Am 15.05.2013 13:56, schrieb Jan Engelhardt:
> On Wednesday 2013-05-15 13:26, Jens Lehmann wrote:
>> but I believe "Packdatei" would be a much better translation (especially as
>> the translation of "pack(verb)" is "packen"). I find it natural that a file
>> with the extension ".pack" is named Packdatei
> While it's spoken Packdatei, the way to actually write it is
> .pack-Datei or ".pack"-Datei.

I actually had the '-' in there too until I tried to look up "Zip-Datei"
in the Duden. While I don't get the leading '.' (I cannot remember having
seen that anywhere, AFAIK the file extensions are always used without the
dot), I'm not a grammar expert and will be fine either way.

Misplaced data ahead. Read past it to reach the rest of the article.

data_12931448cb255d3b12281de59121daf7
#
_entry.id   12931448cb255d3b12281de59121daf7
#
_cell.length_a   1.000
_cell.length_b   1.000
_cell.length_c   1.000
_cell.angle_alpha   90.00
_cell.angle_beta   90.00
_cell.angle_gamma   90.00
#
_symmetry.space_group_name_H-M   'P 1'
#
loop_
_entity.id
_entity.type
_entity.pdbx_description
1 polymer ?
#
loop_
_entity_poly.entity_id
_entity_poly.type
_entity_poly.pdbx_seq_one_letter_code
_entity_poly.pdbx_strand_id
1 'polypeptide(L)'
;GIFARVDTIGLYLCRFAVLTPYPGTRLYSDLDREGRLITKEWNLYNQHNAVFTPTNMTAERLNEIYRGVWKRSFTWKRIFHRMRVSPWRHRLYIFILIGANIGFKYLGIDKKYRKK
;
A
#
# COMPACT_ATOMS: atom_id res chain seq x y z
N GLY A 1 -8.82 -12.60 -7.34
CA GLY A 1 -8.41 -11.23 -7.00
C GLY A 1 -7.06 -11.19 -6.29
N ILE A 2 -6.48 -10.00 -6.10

>> extension ".zip" is a "Zipdatei" (known by the Duden)
> If that's how Duden specifies it, it's time to call wrong upon Duden.

Go ahead: ;-)

>> Yup, im my experience "committen" (to commit), "einchecken" (to check in),
>> "auschecken" (to check out) und "taggen" (to tag) made it into our daily
>> German language use. To avoid e.g. having past tenses look strange (like
>> "committet")
> Not so strange. We have other words with -tet.
> bitten -> erbittete -> habe erbittet.

That example was not the best, what about "wenn Du das mergest(?)" (if
you merge that), I cannot really say how to write that correctly (as in
German we would want to drop the last 'e', right?). All that goes away
when we use "Merge" as a noun: "wenn Du den Merge machst". But again,
somebody else might come up with a grammatically correct solution for
that I'm missing.
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